Bengal is Kali's strongest area of worship, though before the British broke the power of the Thuggee, she was worshipped all over India. Most of her followers tend to be from the low caste or are people who live outside India's major cities. When not forming temples in the countryside, worshippers of Kali can be found near cremation grounds.

Shiva is the Disintegration Principle, that which will in the end of all things lead to destruction. The important difference between Shiva and Kali, is that Shiva embodies the concept that through destruction will come new life. Kali, on the other hand, is the representation of the void at the end of time, often translated as annihilation or entropy.

Sankara, often called the corruptor, is the god of false teachings, and a cruel manipulator. He delights in starting major battles between other gods, or between different religions. Some even call him 'lord of the demons.'

Sankara has two powers that can effect humans. The first allows him to possess someone and to use the individual to make trouble or to disrupt an occurrence he doesn't want to happen. His second power is his ability to cause people to lose control of themselves, which usually lasts for no more than an hour.

Sankara's ultimate goal is to corrupt humanity from the tru path so that the world will fall into anarchy and be destroyed.

In the Vedic version of Hindu mythology the amount of favour gained by offering a blood sacrifice is dependent on what is offered.

"The offering of a horse gives the worshipper 10 years of favour. The offering of a cow gives the worshipper 15 years of favour. The offering of a man gives the worshipper 50 years of favour."

___________________

This was the pulp fiction version of Thuggee history and culture from Indy's world. As Stoo already noted, much of it is warped from our own knowledge of history, just as 1930s German history and technology was anachronistic in ROTLA, and also the existence of an American bar in Nepal patronized by foreigners at a time when Nepal was a closed country.

All this is evidence that the world of Indy is an alternate world, yets the ideas presented are a great jumping off point to explore our own history, and here particularly, the facts about the Thuggee and their beliefs...
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Old 07-09-2010, 02:20 AM   #3
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YES! FINALLY! Great thread, guys...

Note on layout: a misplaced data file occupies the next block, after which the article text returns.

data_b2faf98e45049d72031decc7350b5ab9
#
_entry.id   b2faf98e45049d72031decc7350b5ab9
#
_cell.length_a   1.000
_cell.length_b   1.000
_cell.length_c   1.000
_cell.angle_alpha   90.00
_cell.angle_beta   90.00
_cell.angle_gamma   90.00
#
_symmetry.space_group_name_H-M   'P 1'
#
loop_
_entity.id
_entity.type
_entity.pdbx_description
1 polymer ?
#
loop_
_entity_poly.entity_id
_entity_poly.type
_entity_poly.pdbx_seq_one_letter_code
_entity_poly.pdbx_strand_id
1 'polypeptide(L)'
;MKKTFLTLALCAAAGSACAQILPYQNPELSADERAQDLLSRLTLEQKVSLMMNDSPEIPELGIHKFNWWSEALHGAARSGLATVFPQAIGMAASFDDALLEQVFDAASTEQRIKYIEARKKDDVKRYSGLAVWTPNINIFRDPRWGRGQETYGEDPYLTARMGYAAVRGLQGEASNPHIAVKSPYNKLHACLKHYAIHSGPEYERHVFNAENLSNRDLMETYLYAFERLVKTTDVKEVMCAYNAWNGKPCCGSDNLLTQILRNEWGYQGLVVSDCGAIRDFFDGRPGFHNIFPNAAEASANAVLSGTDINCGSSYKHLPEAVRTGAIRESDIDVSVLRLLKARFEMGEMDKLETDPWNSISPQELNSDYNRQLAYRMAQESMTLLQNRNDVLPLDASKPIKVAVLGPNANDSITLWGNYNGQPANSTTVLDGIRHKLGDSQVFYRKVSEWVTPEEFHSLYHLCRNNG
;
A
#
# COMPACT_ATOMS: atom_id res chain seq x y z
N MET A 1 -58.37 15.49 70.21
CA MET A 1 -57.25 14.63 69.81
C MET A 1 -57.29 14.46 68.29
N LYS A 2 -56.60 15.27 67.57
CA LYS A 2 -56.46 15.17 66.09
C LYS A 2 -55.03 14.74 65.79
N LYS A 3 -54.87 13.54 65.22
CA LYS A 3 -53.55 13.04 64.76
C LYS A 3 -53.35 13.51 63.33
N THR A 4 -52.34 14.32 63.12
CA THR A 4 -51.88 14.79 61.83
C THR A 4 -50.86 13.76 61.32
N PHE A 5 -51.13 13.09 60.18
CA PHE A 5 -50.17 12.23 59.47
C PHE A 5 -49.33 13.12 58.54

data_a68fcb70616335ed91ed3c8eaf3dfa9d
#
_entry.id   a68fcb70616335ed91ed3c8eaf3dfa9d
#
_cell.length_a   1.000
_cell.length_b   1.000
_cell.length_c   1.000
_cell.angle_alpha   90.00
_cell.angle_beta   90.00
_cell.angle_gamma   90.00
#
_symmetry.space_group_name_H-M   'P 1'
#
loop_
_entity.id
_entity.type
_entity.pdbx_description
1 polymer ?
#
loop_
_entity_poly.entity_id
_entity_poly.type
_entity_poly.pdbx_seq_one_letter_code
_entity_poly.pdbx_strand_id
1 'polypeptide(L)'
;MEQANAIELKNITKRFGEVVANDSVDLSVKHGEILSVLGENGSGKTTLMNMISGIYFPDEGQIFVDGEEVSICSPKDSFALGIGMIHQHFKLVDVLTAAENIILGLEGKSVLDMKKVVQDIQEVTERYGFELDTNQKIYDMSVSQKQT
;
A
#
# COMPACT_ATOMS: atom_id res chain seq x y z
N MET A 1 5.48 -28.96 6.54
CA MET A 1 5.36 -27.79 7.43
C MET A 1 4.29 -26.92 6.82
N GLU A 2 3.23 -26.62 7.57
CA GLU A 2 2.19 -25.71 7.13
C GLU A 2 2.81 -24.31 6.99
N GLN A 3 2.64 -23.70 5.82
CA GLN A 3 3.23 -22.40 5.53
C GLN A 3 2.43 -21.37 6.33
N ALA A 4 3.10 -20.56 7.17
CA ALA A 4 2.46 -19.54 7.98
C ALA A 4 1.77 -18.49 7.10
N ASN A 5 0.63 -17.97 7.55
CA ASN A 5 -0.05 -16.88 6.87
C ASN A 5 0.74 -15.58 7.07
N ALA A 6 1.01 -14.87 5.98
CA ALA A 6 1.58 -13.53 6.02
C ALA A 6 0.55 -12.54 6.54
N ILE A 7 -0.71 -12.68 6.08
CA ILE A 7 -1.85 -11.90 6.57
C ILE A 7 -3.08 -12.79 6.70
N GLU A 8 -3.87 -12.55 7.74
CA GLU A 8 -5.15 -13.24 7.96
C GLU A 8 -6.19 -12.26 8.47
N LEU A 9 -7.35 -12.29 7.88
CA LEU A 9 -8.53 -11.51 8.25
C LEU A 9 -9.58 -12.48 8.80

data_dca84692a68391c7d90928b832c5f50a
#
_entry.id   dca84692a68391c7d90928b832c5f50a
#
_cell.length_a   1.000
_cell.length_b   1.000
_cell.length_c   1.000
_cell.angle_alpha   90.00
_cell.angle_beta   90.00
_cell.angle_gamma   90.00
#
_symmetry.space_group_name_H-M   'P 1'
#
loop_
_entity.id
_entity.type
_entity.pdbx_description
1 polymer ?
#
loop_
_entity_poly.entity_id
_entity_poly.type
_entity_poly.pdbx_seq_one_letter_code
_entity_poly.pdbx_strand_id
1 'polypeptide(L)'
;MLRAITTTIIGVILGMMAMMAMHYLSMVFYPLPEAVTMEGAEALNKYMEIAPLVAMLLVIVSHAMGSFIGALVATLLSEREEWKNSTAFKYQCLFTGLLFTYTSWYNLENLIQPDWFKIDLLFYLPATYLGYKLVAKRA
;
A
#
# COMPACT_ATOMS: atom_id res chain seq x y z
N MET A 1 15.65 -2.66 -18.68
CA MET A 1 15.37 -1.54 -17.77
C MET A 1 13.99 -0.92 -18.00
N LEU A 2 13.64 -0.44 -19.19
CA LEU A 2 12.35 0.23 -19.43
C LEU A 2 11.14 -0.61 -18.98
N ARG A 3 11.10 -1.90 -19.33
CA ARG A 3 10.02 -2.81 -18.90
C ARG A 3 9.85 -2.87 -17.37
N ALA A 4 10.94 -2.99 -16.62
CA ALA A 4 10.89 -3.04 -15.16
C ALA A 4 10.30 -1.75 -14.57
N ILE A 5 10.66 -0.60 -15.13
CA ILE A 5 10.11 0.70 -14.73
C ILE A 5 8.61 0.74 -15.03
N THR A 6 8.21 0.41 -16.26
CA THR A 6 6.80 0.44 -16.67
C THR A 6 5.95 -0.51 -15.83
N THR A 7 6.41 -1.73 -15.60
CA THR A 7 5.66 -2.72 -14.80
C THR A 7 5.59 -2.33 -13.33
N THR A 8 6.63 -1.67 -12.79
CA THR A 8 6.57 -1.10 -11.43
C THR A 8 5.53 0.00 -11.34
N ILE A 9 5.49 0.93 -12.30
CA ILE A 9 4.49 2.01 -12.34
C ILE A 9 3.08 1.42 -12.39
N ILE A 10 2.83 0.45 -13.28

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Old 07-09-2010, 03:06 AM   #4
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Quote:
Originally Posted by DoomTown
YES! FINALLY! Great thread, guys...

I know very little about the real Thuggee, beyond the popular myth, so thanks to Stoo for starting this one.

I'm just as wary of web-historians as I am of of ink and paper historians, but this site seems to be presented in an authoritative manner, with a short bibliography at the end:

http://www.unexplainedstuff.com/Secr...e-Thuggee.html

Stoo wrote in the 'Blood of Kali' thread:

Quote:
Originally Posted by Stoo
Probably the biggest misinterpretation is the blood, itself. The spilling of blood is completely contrary to what the Thugs believed in. That is why they strangled people to death! Going back to original legend, Kali fought a demon. After every wound she inflicted, if a drop of blood hit the ground it would create another demon...and so on and so on. (More on that later...)

The site mentioned above writes on this subject:

Quote:
The strongest rule of the brotherhood was the one prohibiting the shedding of blood. According to Thuggee beliefs, the goddess Kali taught the fathers of thuggery to strangle with a noose and to kill without permitting the flow of blood. All victims of the Thuggee were sacrificed to Kali, and the members of the secret society would have been greatly incensed by an accusation that they killed only for booty.

Reading between the lines, the Thuggee strangled to preserve all the blood and flesh for Kali. To spill blood or take flesh would be depriving Kali of her full sacrifice?
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Old 07-10-2010, 04:00 AM   #5
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Indiana Jones: "Mola Ram, prepare to meet Kali, IN HELL!"

It seems some of you would have jumped on Indy for making that statement.

I am sure Indiana was aware of the theological complexities of Kali and might have just said that because he was sick and tired with dealing with the bastard Mola Ram and perhaps should not be taken literally, as in Indy believed Kali is to be found in Hell. However I am sure that Indiana Jones viewed what Mola Ram was planning on doing as evil and that if there is a hell he is going there.

As per the original topic I would think that by the end of KOTCS skull Indiana Jones has a respect and understanding for the diverse religious beliefs found across the globe and probably believes (via firsthand observation) that many religions have some truth in them. He certainly believes in some kind of higher power(s) and an afterlife. He is probably a member of some Christian denomination (i.e. the church he got maried in), probably the same his father was and he was raised in but is perhaps an infrequent churchgoer.